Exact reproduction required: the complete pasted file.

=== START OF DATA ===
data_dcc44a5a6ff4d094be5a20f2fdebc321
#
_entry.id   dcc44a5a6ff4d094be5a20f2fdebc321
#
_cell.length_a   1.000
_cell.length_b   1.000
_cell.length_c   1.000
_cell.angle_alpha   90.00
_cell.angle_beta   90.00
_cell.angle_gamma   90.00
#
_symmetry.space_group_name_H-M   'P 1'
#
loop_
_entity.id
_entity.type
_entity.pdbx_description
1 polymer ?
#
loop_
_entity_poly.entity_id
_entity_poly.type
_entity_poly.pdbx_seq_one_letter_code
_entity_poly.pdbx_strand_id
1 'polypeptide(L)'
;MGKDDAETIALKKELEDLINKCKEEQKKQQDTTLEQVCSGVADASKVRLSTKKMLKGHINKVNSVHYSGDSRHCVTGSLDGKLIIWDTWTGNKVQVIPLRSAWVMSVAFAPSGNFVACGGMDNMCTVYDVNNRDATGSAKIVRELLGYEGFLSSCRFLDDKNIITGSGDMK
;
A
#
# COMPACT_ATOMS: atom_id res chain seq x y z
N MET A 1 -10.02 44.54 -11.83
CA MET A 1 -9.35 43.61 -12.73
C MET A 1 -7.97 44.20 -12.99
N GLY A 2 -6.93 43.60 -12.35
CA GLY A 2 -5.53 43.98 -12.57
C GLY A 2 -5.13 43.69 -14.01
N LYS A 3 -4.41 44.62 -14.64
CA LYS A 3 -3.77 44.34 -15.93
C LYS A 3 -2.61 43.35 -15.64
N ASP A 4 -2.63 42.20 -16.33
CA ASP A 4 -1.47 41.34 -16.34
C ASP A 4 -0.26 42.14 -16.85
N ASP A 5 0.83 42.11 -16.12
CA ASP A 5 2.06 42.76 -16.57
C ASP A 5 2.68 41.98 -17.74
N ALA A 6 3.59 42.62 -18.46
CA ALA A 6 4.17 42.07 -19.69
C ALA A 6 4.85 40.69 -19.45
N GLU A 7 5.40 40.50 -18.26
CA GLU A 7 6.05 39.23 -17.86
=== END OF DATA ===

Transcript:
data_dcc44a5a6ff4d094be5a20f2fdebc321
#
_entry.id   dcc44a5a6ff4d094be5a20f2fdebc321
#
_cell.length_a   1.000
_cell.length_b   1.000
_cell.length_c   1.000
_cell.angle_alpha   90.00
_cell.angle_beta   90.00
_cell.angle_gamma   90.00
#
_symmetry.space_group_name_H-M   'P 1'
#
loop_
_entity.id
_entity.type
_entity.pdbx_description
1 polymer ?
#
loop_
_entity_poly.entity_id
_entity_poly.type
_entity_poly.pdbx_seq_one_letter_code
_entity_poly.pdbx_strand_id
1 'polypeptide(L)'
;MGKDDAETIALKKELEDLINKCKEEQKKQQDTTLEQVCSGVADASKVRLSTKKMLKGHINKVNSVHYSGDSRHCVTGSLDGKLIIWDTWTGNKVQVIPLRSAWVMSVAFAPSGNFVACGGMDNMCTVYDVNNRDATGSAKIVRELLGYEGFLSSCRFLDDKNIITGSGDMK
;
A
#
# COMPACT_ATOMS: atom_id res chain seq x y z
N MET A 1 -10.02 44.54 -11.83
CA MET A 1 -9.35 43.61 -12.73
C MET A 1 -7.97 44.20 -12.99
N GLY A 2 -6.93 43.60 -12.35
CA GLY A 2 -5.53 43.98 -12.57
C GLY A 2 -5.13 43.69 -14.01
N LYS A 3 -4.41 44.62 -14.64
CA LYS A 3 -3.77 44.34 -15.93
C LYS A 3 -2.61 43.35 -15.64
N ASP A 4 -2.63 42.20 -16.33
CA ASP A 4 -1.47 41.34 -16.34
C ASP A 4 -0.26 42.14 -16.85
N ASP A 5 0.83 42.11 -16.12
CA ASP A 5 2.06 42.76 -16.57
C ASP A 5 2.68 41.98 -17.74
N ALA A 6 3.59 42.62 -18.46
CA ALA A 6 4.17 42.07 -19.69
C ALA A 6 4.85 40.69 -19.45
N GLU A 7 5.40 40.50 -18.26
CA GLU A 7 6.05 39.23 -17.86